My parents and their friends, the Snyders, have gone canoeing off and on since the seventies, usually in very nice wilderness areas where you can enjoy Deliverance-esque isolation, without the whole rape and murder bit. Or the banjos.
I’ve gone along twice before and had a lot of fun, in part because it was always someone else who tipped over / ripped a hole in their canoe that was successfully patched with duct tape / wrapped their canoe around a rock.
So Steven and I join my parents in Baton Rouge, where we pack up enough gear for four nights on the river and set off through the Dirty South, bound for Pennsylvania and the Allegheny River. Newly-christened Dennis the Penguin of course comes along.
We join up with the Snyder crowd (my parents’ friends Ron and Marsha plus two of Ron’s brothers and members of their families) at the outfitter’s in scenic Tionesta, PA. It promptly starts raining, sending us all under a questionably-stable tarp structure.
The structure on the right is a teepee and that’s the top of a miniature lighthouse peeking over the tarp. Apparently some guy donated money to build a museum on an island, but his dad really liked lighthouses and so a condition of the donation was that this lighthouse be built. On a river. In rural Pennsylvania.
Now, when I say “enough gear,” for us that’s a very reasonable two-Subarus-full. Tents, sleeping bags, stove, food, ice chest, even some fold-up chairs and an air mattress for my parents, now that they’ve reached that age where they feel justified in indulging themselves with a bit of extra comfort while out in nature.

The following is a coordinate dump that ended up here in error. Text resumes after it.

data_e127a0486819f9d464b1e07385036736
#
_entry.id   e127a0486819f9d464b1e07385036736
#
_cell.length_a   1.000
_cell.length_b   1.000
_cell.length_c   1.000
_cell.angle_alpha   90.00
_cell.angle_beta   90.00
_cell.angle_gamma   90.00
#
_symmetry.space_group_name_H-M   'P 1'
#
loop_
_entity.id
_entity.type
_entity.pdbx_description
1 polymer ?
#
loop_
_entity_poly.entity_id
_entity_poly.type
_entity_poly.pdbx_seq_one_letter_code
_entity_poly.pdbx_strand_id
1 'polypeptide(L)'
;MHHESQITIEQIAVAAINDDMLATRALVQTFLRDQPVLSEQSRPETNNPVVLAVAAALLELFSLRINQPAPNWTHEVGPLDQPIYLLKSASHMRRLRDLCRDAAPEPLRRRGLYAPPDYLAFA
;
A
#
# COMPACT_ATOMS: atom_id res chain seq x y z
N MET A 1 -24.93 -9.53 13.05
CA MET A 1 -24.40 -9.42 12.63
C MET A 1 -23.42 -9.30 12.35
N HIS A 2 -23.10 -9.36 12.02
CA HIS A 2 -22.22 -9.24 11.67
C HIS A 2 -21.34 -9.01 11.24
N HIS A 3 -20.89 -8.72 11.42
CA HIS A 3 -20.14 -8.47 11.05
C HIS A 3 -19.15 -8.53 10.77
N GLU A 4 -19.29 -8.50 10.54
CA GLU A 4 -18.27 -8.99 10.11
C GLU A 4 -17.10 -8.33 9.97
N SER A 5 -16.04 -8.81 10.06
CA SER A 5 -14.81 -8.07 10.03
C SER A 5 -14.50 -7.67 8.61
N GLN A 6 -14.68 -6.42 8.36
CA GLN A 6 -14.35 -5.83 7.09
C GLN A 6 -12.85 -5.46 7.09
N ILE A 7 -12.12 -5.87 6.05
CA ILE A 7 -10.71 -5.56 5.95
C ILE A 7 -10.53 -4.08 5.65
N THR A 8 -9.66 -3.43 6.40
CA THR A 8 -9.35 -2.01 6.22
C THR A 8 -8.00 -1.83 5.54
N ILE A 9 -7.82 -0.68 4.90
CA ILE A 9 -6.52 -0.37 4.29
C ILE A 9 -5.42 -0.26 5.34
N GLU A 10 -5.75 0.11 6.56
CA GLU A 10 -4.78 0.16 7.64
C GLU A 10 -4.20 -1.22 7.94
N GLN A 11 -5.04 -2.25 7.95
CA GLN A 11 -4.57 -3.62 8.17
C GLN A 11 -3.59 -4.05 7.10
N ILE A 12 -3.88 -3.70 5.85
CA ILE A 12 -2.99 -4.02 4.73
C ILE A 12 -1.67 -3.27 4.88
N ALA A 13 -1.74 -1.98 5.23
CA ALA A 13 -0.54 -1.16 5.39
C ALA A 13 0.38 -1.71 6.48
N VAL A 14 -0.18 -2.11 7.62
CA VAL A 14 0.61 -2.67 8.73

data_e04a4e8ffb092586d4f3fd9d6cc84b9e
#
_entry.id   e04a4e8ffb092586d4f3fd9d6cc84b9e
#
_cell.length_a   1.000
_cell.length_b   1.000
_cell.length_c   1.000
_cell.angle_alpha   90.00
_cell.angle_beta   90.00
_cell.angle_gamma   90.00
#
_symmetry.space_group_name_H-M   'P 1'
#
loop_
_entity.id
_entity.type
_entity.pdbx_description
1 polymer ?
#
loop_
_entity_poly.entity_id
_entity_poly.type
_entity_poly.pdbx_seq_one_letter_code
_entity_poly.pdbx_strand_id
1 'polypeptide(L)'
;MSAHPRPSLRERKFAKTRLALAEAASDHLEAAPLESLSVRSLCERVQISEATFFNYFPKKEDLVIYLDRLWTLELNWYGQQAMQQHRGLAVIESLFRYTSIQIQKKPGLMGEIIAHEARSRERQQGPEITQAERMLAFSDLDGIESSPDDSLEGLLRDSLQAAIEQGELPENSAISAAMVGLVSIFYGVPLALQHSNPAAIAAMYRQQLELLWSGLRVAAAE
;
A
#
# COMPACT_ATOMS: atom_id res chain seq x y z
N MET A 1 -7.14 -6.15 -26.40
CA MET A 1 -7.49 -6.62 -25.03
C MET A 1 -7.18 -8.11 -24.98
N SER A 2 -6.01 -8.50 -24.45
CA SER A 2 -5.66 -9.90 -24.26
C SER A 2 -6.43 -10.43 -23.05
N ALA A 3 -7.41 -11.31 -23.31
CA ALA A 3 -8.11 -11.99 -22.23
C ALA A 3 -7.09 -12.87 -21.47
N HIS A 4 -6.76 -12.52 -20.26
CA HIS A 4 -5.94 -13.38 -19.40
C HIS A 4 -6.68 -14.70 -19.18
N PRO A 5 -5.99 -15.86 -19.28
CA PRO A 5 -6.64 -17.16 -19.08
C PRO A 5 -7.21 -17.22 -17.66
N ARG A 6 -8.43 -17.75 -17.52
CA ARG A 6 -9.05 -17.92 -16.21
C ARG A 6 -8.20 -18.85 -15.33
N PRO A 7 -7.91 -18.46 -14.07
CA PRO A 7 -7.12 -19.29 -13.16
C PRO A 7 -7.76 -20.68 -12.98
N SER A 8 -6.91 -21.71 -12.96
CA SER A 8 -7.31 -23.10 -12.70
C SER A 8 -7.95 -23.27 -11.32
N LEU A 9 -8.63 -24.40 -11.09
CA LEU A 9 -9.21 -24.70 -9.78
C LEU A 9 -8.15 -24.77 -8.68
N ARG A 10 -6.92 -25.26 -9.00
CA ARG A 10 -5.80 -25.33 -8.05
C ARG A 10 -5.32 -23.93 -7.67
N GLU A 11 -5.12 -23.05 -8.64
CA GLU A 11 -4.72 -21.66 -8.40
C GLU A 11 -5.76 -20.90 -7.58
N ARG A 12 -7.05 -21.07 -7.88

Not so for the Snyders. They bring everything. Everything. Giant tents, giant ice chests, folding chairs, folding tables, stoves, grills, a port-o-potty with its own tent… seriously everything but the kitchen sink. Plus, a 20-foot canoe to hold it all (normal canoes are 17 feet long—theirs is a “touring” canoe). The outfitters always find us extremely amusing: “How long are you going to be out there?”
In total, we were twelve people, five canoes, two kayaks, one penguin, and a metric assload of gear.
We set off bright and early Tuesday afternoon and then had to hurry 16 miles down a rather calm river (we could’ve walked most of the way, it was so shallow) to make it to the first National-Forest-Service-owned island to camp.
Now, the islands we camped on were perfectly nice (if occasionally muddy and/or lumpy) wilderness-ish areas. The banks of the river were a different story. On that first stretch we passed towns, bridge construction (there was an actual detour on the river), countless summer homes with lawnmower-obsessed residents, and, yes, an oil refinery.
Naturally, we stopped and took pictures (and also to bail water out of the canoes after the only good-sized standing waves we hit the entire trip).
So we did lazy 7 or 8 mile days for the rest of the trip, built campfires, ate, played in the river, spied on the river’s residents (who were usually burning things or mowing their lawns), and battled mosquitos. I also kicked some ass in various cardgames.
Oh, and if you were Steven, you inexplicably climbed trees.
He also jumped out of the canoe in the middle of the river once, but those pictures are on the disposable waterproof camera, which hasn’t been brought in for processing yet.
All in all, it was an interesting trip, despite the somewhat suburban redneck aura of the river. Because, really, who flies a Confederate flag in Pennsylvania?
On the way back to Louisiana, we stopped in Columbus to visit one of my mom’s sisters and some of Steven’s family, too. It was nice to see family, but all my pictures are of cats because my aunt has four and Steven’s uncle has ten or eleven.
Then, finally, there were the roadside attractions on the drive back down:
Boobie Bungalow. God bless America.